ERROL CASTENS: Strength doesn't last; faith does

By Errol Castens/NEMS Daily Journal

WRITER’S NOTE: Longtime readers, I hope, will forgive my resurrecting a story first related in this space more than a decade ago. In the wake of a recent stroke that has knocked my dad down a notch, it seems a good time to tell it again.
Daddy counted the costs of fertilizer, fuel, vet bills, repair bills and a hundred other things required to raise cattle, but he didn’t include the cost of labor. He considered work as natural as breathing, and my brother, Dennis, and I knew he expected the same from us, once we were big enough to reach the tractor’s clutch and brake at the same time.
The biggest job of the year was putting up hay. Each year the mowing, conditioning, raking, baling, hauling and stacking lost their novelty after a couple of weeks, and the effort became a battle to endure the drudgery. Sometimes Daddy would try to “motivate” my brother, Dennis, and me by recounting the times he’d twice, with the help of one other person, hauled and stacked 500 bales of hay in a day’s time.
I grew to hate that story. When I was 20, I had come home from a summer job in Colorado out of guilt that Daddy was compelled to make hay alone after he’d already put in a day’s work at his town job.
Soon we were making hay faster than we could haul it in. One day when there was no dew, I finished other chores and started in the farthest-away hayfield before 8 a.m. for a “long haul” day.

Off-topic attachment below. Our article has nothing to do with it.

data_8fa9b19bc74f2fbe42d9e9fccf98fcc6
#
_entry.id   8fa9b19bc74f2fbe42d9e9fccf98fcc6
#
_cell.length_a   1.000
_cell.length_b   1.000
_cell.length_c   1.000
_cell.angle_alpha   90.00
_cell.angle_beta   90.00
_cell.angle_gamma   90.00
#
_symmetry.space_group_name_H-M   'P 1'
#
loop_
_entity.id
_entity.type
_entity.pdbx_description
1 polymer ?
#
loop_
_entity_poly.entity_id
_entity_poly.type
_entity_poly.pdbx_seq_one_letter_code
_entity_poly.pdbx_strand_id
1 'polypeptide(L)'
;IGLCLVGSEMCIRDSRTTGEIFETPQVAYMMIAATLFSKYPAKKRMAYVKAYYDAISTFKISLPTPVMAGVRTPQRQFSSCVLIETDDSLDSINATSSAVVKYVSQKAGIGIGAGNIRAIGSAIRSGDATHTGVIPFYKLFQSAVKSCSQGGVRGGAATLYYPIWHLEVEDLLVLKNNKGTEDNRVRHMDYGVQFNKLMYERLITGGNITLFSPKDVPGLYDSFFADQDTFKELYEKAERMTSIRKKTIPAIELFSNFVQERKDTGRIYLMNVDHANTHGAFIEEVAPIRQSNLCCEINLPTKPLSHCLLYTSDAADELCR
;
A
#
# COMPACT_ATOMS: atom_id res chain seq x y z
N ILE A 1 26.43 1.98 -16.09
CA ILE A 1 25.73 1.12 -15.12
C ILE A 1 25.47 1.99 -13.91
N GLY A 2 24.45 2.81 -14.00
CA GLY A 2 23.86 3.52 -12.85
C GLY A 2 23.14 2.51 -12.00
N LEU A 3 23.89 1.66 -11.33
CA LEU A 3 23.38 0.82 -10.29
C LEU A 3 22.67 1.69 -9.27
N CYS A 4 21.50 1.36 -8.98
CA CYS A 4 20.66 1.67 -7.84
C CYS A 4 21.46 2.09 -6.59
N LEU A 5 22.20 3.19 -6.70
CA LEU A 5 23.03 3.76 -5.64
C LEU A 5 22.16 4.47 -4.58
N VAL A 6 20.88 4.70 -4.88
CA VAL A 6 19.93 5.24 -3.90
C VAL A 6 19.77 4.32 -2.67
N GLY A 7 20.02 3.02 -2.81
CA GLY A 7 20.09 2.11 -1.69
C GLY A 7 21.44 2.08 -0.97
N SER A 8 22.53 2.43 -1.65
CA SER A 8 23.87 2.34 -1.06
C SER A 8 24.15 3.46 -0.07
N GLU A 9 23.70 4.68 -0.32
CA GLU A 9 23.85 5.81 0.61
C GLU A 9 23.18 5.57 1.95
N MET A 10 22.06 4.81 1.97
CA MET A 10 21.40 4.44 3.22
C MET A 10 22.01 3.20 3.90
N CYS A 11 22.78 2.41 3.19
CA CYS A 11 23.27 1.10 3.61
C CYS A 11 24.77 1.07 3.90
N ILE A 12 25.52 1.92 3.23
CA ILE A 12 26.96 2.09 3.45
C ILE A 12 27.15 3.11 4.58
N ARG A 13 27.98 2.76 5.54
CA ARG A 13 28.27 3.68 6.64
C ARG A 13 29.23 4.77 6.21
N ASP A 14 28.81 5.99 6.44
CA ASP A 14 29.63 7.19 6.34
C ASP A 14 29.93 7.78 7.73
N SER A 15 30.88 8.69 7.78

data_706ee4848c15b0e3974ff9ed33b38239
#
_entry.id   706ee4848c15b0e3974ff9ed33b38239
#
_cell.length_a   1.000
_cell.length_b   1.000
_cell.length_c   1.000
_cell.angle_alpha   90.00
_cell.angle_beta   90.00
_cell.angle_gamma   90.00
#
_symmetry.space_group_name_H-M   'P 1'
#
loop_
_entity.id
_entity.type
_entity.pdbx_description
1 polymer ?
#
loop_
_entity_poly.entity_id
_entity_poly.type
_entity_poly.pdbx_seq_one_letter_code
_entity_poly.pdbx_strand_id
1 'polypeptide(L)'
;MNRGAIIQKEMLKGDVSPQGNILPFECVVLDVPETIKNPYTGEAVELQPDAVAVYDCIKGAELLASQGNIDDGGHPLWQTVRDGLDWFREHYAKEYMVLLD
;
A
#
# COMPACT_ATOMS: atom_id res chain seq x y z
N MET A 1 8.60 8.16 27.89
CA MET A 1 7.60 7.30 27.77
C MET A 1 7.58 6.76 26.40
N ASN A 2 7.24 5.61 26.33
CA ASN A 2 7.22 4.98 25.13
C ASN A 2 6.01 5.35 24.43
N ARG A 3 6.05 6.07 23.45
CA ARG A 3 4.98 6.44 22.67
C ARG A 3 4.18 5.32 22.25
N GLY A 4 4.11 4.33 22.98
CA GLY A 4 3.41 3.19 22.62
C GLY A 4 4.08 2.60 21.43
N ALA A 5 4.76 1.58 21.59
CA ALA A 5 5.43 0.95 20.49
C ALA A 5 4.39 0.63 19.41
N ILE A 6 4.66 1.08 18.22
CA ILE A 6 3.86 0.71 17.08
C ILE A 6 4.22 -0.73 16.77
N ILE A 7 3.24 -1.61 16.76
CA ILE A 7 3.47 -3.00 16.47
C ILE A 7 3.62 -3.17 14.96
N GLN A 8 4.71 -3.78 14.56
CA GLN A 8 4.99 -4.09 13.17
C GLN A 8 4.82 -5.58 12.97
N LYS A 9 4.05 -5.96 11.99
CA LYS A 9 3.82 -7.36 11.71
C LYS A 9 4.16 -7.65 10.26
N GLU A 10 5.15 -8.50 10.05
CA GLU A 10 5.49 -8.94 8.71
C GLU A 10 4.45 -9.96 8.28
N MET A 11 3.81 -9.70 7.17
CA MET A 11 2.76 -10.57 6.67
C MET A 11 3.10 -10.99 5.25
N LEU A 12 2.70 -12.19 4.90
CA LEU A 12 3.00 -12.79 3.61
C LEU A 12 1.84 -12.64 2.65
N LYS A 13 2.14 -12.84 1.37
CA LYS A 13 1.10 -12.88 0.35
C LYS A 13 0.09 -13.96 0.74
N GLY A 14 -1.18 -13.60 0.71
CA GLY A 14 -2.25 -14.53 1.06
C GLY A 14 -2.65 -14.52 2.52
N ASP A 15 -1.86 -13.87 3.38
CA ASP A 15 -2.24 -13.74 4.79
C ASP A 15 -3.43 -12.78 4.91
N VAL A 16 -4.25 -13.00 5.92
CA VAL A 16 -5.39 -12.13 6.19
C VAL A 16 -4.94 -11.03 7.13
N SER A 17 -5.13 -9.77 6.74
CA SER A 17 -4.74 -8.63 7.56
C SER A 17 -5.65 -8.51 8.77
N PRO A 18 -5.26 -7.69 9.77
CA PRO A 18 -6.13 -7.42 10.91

My cousins Jesse and David – both 9 – took turns driving the tractor so I could stand on the low-framed wagon, hook bales and stack them. I would drive the load to the barn – my only chance to sit – then back it up the barn ramp and stack all the bales in the loft while the boys played.
Hour after hour we repeated the pattern. Daddy took over the field driving when he got home, but the loading and stacking was all mine.
The dew was scant again, so we hauled a couple more loads even after dark. Around 9 o’clock, I tossed the last bale into place at the top of the barn. The final count was 567.
I’d bested Daddy’s two-man achievement by myself.
Understandably, I was gratified by my performance.
Then, unexpectedly, I felt vulnerable.
My whole life, I’d been able to count on Daddy’s being stronger. If circumstances ever got too hard or too dangerous, I knew he’d be there to protect and provide and straighten things out. Yet now, I’d just proved stronger than he, even in his prime.
The lesson took a while to occur to me, but it’s the same now as three decades ago: Time may take its toll on Daddy – and on me – but for those who love God, there’s always a Father who’s infinitely stronger.
Contact Errol Castens at (662) 281-1069 or

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